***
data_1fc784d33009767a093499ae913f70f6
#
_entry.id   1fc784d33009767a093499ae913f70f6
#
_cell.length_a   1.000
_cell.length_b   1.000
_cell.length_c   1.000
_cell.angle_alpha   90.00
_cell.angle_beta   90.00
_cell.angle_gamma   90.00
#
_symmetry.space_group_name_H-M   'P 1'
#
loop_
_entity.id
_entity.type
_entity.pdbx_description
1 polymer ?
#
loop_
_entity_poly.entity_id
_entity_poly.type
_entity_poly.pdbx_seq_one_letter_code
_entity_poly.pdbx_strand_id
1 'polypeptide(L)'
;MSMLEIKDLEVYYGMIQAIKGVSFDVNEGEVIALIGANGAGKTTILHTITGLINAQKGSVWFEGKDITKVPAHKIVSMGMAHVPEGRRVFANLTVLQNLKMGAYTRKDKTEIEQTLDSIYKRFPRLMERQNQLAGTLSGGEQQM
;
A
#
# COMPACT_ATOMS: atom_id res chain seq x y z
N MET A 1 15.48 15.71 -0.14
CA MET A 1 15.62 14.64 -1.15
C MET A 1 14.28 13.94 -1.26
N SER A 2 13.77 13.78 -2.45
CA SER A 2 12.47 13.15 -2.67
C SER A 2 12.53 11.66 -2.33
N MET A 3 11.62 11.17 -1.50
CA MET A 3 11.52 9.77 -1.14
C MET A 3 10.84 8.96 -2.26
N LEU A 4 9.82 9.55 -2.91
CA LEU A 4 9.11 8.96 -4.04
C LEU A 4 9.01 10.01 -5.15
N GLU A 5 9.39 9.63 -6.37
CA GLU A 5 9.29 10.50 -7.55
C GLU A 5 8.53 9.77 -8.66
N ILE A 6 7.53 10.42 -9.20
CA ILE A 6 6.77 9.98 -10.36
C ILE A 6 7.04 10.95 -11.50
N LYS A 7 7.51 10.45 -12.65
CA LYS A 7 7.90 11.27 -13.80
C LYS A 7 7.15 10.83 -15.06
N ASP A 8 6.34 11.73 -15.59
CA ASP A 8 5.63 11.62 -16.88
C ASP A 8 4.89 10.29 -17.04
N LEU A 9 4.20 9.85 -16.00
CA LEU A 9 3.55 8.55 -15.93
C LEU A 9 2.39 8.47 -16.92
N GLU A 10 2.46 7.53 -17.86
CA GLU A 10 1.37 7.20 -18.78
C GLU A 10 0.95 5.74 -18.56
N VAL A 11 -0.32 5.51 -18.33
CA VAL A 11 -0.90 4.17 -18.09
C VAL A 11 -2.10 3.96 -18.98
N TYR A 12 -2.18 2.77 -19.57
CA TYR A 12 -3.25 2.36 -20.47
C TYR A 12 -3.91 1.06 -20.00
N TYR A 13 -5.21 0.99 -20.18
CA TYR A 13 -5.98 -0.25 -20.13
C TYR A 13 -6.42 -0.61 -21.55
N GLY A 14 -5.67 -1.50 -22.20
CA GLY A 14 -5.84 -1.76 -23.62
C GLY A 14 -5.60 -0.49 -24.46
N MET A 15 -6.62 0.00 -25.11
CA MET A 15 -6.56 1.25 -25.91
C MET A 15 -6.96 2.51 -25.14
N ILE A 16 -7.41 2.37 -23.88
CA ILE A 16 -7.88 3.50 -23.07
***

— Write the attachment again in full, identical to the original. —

data_1fc784d33009767a093499ae913f70f6
#
_entry.id   1fc784d33009767a093499ae913f70f6
#
_cell.length_a   1.000
_cell.length_b   1.000
_cell.length_c   1.000
_cell.angle_alpha   90.00
_cell.angle_beta   90.00
_cell.angle_gamma   90.00
#
_symmetry.space_group_name_H-M   'P 1'
#
loop_
_entity.id
_entity.type
_entity.pdbx_description
1 polymer ?
#
loop_
_entity_poly.entity_id
_entity_poly.type
_entity_poly.pdbx_seq_one_letter_code
_entity_poly.pdbx_strand_id
1 'polypeptide(L)'
;MSMLEIKDLEVYYGMIQAIKGVSFDVNEGEVIALIGANGAGKTTILHTITGLINAQKGSVWFEGKDITKVPAHKIVSMGMAHVPEGRRVFANLTVLQNLKMGAYTRKDKTEIEQTLDSIYKRFPRLMERQNQLAGTLSGGEQQM
;
A
#
# COMPACT_ATOMS: atom_id res chain seq x y z
N MET A 1 15.48 15.71 -0.14
CA MET A 1 15.62 14.64 -1.15
C MET A 1 14.28 13.94 -1.26
N SER A 2 13.77 13.78 -2.45
CA SER A 2 12.47 13.15 -2.67
C SER A 2 12.53 11.66 -2.33
N MET A 3 11.62 11.17 -1.50
CA MET A 3 11.52 9.77 -1.14
C MET A 3 10.84 8.96 -2.26
N LEU A 4 9.82 9.55 -2.91
CA LEU A 4 9.11 8.96 -4.04
C LEU A 4 9.01 10.01 -5.15
N GLU A 5 9.39 9.63 -6.37
CA GLU A 5 9.29 10.50 -7.55
C GLU A 5 8.53 9.77 -8.66
N ILE A 6 7.53 10.42 -9.20
CA ILE A 6 6.77 9.98 -10.36
C ILE A 6 7.04 10.95 -11.50
N LYS A 7 7.51 10.45 -12.65
CA LYS A 7 7.90 11.27 -13.80
C LYS A 7 7.15 10.83 -15.06
N ASP A 8 6.34 11.73 -15.59
CA ASP A 8 5.63 11.62 -16.88
C ASP A 8 4.89 10.29 -17.04
N LEU A 9 4.20 9.85 -16.00
CA LEU A 9 3.55 8.55 -15.93
C LEU A 9 2.39 8.47 -16.92
N GLU A 10 2.46 7.53 -17.86
CA GLU A 10 1.37 7.20 -18.78
C GLU A 10 0.95 5.74 -18.56
N VAL A 11 -0.32 5.51 -18.33
CA VAL A 11 -0.90 4.17 -18.09
C VAL A 11 -2.10 3.96 -18.98
N TYR A 12 -2.18 2.77 -19.57
CA TYR A 12 -3.25 2.36 -20.47
C TYR A 12 -3.91 1.06 -20.00
N TYR A 13 -5.21 0.99 -20.18
CA TYR A 13 -5.98 -0.25 -20.13
C TYR A 13 -6.42 -0.61 -21.55
N GLY A 14 -5.67 -1.50 -22.20
CA GLY A 14 -5.84 -1.76 -23.62
C GLY A 14 -5.60 -0.49 -24.46
N MET A 15 -6.62 0.00 -25.11
CA MET A 15 -6.56 1.25 -25.91
C MET A 15 -6.96 2.51 -25.14
N ILE A 16 -7.41 2.37 -23.88
CA ILE A 16 -7.88 3.50 -23.07